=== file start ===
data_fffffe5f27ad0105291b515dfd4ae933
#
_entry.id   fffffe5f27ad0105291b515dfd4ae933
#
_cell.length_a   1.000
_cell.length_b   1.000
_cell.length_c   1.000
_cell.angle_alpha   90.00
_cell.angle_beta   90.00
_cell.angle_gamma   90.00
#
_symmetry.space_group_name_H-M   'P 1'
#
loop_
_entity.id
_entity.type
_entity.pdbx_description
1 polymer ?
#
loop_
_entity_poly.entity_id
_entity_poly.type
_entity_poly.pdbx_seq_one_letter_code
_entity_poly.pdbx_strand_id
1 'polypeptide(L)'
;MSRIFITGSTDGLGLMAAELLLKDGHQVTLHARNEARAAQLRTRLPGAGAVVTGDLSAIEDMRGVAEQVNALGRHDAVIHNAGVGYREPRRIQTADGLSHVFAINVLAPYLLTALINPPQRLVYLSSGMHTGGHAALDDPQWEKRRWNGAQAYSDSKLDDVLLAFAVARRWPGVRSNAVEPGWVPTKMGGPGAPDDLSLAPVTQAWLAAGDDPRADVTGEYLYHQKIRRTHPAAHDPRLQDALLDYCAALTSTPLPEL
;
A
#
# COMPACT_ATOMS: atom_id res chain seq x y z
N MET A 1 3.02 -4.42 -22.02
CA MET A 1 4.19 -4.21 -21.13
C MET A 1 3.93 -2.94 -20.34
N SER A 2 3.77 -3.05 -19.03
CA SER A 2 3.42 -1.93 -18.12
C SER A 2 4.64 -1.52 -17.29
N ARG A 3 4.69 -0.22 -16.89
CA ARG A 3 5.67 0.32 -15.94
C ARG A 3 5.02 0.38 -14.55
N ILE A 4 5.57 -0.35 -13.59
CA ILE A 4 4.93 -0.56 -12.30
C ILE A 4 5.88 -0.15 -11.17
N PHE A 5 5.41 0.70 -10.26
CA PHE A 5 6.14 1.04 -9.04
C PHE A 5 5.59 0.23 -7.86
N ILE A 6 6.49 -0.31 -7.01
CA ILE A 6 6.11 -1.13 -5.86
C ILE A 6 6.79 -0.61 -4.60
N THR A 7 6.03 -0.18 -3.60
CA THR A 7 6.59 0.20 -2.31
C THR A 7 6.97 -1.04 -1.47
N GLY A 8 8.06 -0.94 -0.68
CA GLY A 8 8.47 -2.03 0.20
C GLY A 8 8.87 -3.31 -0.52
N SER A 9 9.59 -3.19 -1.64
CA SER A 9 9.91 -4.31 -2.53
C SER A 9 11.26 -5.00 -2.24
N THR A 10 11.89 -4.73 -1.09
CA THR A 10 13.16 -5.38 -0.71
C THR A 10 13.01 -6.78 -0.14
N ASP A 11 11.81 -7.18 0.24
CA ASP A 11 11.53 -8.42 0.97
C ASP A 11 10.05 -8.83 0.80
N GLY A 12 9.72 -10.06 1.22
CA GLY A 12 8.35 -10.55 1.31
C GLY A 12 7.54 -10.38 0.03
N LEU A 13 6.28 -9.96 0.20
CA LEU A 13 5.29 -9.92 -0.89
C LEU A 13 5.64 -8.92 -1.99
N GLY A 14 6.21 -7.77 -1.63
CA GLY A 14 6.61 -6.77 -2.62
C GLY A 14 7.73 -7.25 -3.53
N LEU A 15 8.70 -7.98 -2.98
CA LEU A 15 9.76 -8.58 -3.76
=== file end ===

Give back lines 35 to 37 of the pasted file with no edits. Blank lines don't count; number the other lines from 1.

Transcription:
CA SER A 2 3.42 -1.93 -18.12
C SER A 2 4.64 -1.52 -17.29
N ARG A 3 4.69 -0.22 -16.89